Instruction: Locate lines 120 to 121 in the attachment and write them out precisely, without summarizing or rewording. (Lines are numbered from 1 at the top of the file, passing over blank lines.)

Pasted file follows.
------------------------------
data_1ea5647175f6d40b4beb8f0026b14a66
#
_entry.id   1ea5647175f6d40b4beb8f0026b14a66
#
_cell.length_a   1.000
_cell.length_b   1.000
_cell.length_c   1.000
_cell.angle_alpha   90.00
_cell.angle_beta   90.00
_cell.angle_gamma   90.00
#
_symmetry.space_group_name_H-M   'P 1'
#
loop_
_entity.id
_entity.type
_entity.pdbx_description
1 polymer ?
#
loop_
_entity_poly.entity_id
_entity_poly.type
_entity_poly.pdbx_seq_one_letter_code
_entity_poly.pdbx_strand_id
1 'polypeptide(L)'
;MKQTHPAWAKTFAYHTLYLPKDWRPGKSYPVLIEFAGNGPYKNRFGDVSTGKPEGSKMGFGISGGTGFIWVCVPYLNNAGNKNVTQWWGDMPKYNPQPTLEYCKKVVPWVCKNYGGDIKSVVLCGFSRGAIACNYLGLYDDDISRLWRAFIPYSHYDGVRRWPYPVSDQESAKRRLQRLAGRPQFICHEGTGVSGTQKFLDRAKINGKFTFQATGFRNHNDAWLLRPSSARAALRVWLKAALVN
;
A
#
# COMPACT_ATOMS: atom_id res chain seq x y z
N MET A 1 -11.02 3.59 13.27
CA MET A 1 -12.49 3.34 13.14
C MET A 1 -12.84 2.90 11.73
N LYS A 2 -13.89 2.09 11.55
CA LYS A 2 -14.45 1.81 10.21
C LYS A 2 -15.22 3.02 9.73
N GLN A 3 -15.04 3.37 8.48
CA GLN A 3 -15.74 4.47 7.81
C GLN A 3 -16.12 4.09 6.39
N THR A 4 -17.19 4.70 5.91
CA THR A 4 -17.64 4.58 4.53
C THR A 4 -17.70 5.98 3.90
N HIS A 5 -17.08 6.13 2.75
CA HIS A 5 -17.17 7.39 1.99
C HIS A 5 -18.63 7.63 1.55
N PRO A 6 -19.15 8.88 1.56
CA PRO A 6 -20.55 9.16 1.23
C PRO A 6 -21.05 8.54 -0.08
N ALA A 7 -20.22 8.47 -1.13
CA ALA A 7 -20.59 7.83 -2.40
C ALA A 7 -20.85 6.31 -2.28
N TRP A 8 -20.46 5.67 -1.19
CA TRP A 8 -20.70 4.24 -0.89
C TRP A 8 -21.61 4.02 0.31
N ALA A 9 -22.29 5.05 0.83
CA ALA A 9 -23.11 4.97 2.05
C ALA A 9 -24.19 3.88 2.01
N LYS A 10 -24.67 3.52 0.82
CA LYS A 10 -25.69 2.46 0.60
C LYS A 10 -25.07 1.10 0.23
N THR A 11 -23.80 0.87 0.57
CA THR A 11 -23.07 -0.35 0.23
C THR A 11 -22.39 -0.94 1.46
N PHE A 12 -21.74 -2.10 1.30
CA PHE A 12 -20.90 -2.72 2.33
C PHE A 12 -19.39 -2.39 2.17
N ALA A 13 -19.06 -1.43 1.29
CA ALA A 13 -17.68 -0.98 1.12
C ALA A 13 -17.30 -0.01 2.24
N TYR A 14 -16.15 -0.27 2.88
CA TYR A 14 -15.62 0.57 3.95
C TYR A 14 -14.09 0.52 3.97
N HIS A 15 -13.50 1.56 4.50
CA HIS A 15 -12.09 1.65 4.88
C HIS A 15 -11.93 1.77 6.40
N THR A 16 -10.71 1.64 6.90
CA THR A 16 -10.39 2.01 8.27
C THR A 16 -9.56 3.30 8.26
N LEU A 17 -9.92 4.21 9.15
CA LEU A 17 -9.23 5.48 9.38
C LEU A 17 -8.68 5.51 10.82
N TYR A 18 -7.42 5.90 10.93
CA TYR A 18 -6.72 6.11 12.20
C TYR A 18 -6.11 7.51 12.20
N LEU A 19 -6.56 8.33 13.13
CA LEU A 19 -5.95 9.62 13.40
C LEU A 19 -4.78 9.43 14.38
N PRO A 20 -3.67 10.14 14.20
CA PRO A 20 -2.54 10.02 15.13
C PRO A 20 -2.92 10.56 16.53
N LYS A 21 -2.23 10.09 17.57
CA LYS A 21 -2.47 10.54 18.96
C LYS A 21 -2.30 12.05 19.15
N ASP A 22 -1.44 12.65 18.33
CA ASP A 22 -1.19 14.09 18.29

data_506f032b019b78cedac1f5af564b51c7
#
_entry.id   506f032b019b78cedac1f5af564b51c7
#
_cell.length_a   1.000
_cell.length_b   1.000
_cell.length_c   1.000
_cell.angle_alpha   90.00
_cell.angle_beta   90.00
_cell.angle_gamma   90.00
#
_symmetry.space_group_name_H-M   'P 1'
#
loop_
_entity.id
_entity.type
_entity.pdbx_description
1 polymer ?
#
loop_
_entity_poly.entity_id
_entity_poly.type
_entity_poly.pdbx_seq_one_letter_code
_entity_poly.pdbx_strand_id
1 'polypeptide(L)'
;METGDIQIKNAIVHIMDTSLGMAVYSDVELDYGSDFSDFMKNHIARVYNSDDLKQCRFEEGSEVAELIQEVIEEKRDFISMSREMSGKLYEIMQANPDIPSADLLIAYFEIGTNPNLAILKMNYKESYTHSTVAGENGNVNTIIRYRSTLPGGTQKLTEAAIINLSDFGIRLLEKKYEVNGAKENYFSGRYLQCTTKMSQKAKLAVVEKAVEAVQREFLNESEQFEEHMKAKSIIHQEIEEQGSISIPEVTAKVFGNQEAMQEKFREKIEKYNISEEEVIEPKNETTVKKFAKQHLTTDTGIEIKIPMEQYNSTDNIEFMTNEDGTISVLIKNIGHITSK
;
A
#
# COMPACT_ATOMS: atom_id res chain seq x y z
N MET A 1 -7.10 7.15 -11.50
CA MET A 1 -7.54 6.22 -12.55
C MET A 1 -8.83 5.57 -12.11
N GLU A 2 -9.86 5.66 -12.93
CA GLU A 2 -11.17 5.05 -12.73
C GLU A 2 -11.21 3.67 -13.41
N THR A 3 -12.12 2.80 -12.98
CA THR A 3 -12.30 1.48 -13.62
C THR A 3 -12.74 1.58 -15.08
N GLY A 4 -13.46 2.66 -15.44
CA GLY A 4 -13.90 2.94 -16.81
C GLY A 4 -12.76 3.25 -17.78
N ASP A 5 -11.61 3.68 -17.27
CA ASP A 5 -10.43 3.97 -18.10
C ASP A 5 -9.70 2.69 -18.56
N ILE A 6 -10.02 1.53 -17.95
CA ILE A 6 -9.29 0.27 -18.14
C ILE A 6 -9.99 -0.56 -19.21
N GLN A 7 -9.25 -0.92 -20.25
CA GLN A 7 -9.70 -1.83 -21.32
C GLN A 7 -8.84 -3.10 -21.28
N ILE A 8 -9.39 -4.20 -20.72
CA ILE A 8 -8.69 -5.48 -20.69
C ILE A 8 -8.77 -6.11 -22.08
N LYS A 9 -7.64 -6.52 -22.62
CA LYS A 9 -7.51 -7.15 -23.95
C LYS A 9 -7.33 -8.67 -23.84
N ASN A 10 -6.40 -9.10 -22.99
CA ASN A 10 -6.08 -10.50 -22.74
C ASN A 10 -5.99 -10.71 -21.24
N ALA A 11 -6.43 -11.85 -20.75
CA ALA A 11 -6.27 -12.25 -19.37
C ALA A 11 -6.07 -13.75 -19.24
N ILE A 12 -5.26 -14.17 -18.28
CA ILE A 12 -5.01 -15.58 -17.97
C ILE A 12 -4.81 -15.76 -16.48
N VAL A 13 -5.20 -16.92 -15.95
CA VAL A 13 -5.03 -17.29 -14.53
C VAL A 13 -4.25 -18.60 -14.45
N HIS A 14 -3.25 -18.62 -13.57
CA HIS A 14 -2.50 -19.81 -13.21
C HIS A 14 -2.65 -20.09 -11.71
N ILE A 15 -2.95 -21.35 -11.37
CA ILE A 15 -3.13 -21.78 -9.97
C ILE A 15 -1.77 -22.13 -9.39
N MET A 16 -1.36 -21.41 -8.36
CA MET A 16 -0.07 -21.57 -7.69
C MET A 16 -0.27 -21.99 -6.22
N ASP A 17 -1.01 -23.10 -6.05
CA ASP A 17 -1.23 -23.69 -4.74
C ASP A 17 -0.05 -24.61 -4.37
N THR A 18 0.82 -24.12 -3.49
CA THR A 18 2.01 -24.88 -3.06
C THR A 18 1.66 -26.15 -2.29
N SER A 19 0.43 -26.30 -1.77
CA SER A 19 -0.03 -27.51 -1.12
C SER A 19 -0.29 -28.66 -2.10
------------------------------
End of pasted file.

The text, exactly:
1 'polypeptide(L)'
;METGDIQIKNAIVHIMDTSLGMAVYSDVELDYGSDFSDFMKNHIARVYNSDDLKQCRFEEGSEVAELIQEVIEEKRDFISMSREMSGKLYEIMQANPDIPSADLLIAYFEIGTNPNLAILKMNYKESYTHSTVAGENGNVNTIIRYRSTLPGGTQKLTEAAIINLSDFGIRLLEKKYEVNGAKENYFSGRYLQCTTKMSQKAKLAVVEKAVEAVQREFLNESEQFEEHMKAKSIIHQEIEEQGSISIPEVTAKVFGNQEAMQEKFREKIEKYNISEEEVIEPKNETTVKKFAKQHLTTDTGIEIKIPMEQYNSTDNIEFMTNEDGTISVLIKNIGHITSK